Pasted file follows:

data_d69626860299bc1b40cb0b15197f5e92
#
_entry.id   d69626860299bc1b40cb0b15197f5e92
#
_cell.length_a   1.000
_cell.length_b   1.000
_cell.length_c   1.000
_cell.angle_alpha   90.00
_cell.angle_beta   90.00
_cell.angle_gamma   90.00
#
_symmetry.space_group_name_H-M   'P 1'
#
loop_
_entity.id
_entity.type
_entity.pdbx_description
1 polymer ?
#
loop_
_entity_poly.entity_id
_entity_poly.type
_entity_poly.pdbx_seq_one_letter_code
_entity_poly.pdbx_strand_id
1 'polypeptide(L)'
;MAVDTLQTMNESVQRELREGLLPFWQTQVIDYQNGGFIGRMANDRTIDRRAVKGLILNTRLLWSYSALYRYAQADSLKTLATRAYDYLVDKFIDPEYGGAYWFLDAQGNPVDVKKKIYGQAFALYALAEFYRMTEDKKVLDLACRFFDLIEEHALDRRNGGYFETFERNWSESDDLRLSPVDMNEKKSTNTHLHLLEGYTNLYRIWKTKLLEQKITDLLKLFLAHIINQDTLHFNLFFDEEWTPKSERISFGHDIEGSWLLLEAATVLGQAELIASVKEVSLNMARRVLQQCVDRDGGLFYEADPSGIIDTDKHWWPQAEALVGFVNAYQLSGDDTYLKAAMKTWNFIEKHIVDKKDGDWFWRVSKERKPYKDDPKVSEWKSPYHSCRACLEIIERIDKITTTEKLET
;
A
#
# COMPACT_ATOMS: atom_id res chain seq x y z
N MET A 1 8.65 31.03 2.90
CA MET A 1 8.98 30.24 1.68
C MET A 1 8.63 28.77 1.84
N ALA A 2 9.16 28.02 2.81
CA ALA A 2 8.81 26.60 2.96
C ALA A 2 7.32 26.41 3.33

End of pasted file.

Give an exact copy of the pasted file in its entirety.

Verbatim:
data_d69626860299bc1b40cb0b15197f5e92
#
_entry.id   d69626860299bc1b40cb0b15197f5e92
#
_cell.length_a   1.000
_cell.length_b   1.000
_cell.length_c   1.000
_cell.angle_alpha   90.00
_cell.angle_beta   90.00
_cell.angle_gamma   90.00
#
_symmetry.space_group_name_H-M   'P 1'
#
loop_
_entity.id
_entity.type
_entity.pdbx_description
1 polymer ?
#
loop_
_entity_poly.entity_id
_entity_poly.type
_entity_poly.pdbx_seq_one_letter_code
_entity_poly.pdbx_strand_id
1 'polypeptide(L)'
;MAVDTLQTMNESVQRELREGLLPFWQTQVIDYQNGGFIGRMANDRTIDRRAVKGLILNTRLLWSYSALYRYAQADSLKTLATRAYDYLVDKFIDPEYGGAYWFLDAQGNPVDVKKKIYGQAFALYALAEFYRMTEDKKVLDLACRFFDLIEEHALDRRNGGYFETFERNWSESDDLRLSPVDMNEKKSTNTHLHLLEGYTNLYRIWKTKLLEQKITDLLKLFLAHIINQDTLHFNLFFDEEWTPKSERISFGHDIEGSWLLLEAATVLGQAELIASVKEVSLNMARRVLQQCVDRDGGLFYEADPSGIIDTDKHWWPQAEALVGFVNAYQLSGDDTYLKAAMKTWNFIEKHIVDKKDGDWFWRVSKERKPYKDDPKVSEWKSPYHSCRACLEIIERIDKITTTEKLET
;
A
#
# COMPACT_ATOMS: atom_id res chain seq x y z
N MET A 1 8.65 31.03 2.90
CA MET A 1 8.98 30.24 1.68
C MET A 1 8.63 28.77 1.84
N ALA A 2 9.16 28.02 2.81
CA ALA A 2 8.81 26.60 2.96
C ALA A 2 7.32 26.41 3.33